A Quarterly Journal of Contemporary English Language Haibun
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September 2006, vol 2 no 3

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Clyde Glandon

Assisted Living

When we were in grade school my sister and I usually dried the dishes after evening meals in our home. It was a common task which was part of the life of the family. We cleaned our rooms by ourselves, and had individual chores, but we were in the same room together when it was time to dry the dishes.

Sometimes there would be the need for a new tea towel, as one got too wet. I don't remember what things that either we or our mother would speak of. Yet we did this quite often as I recall, in all seasons.

I have no memories of arguments around those tasks, just the getting done of those domestic functions without much ado. I don't remember anxiety, concern, hurry, or difficulty. Nor, of course, any kind of dramatic gratification or exhilaration in such activities. It was so simple, I wonder that I remember it at all.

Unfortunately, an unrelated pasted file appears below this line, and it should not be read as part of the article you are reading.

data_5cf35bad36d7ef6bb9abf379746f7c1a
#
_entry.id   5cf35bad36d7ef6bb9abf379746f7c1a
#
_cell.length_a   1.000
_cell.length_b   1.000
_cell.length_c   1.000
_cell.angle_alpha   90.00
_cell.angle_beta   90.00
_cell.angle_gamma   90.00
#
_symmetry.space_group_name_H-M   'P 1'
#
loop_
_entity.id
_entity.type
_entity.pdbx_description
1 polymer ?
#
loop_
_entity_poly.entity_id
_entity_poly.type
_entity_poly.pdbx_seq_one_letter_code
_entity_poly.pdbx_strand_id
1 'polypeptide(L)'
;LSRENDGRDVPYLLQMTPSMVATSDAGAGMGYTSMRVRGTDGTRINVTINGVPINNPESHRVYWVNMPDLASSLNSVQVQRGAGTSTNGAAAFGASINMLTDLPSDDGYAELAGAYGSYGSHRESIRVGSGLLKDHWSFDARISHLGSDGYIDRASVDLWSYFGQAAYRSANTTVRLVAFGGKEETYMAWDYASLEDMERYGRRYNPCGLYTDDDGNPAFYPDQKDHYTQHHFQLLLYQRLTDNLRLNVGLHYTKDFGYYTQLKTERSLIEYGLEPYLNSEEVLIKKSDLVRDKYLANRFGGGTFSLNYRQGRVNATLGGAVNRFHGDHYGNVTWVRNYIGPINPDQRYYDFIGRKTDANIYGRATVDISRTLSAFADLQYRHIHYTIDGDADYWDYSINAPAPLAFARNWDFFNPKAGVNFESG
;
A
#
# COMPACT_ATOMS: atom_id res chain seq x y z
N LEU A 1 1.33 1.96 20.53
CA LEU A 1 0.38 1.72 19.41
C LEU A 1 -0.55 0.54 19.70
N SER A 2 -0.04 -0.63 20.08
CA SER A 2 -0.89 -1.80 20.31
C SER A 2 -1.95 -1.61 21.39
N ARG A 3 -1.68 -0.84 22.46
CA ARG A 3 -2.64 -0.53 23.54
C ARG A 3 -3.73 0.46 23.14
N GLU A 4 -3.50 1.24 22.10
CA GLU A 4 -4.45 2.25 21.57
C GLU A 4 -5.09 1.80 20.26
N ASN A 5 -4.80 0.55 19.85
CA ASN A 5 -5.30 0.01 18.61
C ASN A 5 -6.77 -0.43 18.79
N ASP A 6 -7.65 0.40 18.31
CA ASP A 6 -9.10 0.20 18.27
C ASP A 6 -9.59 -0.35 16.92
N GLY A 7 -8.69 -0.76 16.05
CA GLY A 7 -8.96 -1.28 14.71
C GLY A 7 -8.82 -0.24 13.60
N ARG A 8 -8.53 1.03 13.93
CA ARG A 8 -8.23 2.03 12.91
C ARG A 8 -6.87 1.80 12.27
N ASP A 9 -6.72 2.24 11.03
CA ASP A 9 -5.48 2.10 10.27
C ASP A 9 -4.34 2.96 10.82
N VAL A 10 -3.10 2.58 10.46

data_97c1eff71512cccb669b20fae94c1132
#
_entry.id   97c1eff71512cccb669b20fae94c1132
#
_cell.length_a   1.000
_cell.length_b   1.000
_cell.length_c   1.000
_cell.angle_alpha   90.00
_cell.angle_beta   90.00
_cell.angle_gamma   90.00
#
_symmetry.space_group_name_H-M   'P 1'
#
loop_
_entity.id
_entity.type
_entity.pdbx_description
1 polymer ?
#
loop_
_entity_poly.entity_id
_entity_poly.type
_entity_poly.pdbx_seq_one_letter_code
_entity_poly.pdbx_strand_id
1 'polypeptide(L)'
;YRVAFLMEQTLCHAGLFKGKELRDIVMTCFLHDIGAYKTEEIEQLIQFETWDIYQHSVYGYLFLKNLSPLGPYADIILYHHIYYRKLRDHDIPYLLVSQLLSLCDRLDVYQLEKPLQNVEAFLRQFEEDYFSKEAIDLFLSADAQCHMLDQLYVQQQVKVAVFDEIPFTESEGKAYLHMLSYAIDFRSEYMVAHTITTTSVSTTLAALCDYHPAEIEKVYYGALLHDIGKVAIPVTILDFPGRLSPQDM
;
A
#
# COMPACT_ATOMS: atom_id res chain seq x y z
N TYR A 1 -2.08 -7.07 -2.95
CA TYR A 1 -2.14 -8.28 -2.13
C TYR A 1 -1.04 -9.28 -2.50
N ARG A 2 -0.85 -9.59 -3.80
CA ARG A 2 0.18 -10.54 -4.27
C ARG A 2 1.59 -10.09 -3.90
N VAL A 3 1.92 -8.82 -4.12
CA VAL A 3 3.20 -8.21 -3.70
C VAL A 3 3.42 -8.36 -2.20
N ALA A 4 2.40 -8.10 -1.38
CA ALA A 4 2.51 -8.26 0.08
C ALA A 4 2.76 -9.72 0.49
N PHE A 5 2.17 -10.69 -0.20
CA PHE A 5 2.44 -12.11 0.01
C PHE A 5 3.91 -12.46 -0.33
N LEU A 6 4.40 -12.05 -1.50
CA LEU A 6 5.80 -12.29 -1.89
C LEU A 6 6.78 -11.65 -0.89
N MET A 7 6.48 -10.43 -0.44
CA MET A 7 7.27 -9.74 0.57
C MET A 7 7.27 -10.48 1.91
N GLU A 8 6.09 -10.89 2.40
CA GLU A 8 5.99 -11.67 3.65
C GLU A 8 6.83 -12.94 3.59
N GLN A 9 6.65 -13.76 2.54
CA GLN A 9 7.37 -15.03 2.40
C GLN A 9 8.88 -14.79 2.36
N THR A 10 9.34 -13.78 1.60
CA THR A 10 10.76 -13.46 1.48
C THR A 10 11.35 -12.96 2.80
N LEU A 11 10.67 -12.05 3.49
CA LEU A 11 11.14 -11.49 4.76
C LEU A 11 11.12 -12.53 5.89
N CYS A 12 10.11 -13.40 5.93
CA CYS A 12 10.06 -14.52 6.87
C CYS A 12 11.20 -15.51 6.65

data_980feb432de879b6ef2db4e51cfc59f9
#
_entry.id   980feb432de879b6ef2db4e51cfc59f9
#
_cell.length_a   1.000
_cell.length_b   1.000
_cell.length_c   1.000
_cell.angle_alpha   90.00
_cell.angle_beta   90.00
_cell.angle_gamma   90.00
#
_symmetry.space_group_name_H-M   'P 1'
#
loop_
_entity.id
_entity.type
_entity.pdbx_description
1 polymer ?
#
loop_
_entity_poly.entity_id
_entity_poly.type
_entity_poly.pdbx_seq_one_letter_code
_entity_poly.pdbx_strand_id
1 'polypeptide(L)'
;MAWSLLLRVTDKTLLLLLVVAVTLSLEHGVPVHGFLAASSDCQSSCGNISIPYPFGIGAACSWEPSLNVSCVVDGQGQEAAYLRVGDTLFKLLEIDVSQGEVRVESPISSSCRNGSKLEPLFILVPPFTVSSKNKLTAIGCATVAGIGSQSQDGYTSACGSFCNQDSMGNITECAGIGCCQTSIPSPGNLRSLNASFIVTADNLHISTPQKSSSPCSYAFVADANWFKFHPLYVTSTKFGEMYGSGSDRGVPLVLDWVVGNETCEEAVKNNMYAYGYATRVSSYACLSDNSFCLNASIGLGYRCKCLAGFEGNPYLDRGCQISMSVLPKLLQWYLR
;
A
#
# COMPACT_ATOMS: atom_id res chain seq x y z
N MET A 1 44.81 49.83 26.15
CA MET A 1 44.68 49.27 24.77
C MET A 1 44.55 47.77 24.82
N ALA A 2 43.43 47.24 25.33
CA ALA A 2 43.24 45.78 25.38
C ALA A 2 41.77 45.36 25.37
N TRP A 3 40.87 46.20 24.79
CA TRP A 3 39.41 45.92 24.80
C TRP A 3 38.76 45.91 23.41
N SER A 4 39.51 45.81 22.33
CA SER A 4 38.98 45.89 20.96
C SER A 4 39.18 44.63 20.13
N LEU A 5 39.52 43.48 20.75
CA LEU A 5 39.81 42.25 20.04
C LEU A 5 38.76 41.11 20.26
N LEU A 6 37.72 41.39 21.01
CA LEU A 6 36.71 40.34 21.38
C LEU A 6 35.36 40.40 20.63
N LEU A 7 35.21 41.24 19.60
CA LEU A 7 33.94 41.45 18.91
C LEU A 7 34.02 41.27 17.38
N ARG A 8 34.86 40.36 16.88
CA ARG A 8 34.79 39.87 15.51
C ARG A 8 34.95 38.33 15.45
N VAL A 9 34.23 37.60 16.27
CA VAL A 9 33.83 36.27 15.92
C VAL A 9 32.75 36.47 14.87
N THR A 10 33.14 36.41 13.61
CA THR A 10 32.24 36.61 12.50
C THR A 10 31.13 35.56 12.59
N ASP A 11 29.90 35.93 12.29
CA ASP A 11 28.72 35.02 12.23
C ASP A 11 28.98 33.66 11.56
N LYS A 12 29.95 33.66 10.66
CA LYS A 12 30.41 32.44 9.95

And so it is for other family tasks that come to us in later years, with seemingly more important rites of passage. We walk through them as if we were walking back and forth across the old linoleum, taking dishes from the dish rack and placing them in the cupboard.

Then to sit with our mother and father for a time on the screened in porch in the dark, listening to the radio, as the Athletics go through three different pitchers before the Cleveland Indians are finished batting around the entire batting order Joe DeMaestri Cletus Boyer Gus Zernial three and out thunder comes and rain all around us on three sides so that we need to turn up the radio which now has its own additional noise of static and the game is long.

We go up to our different rooms and sleep in the humid Kansas night while June bugs thump the screens ...

rain delay—
the night game
fades in and out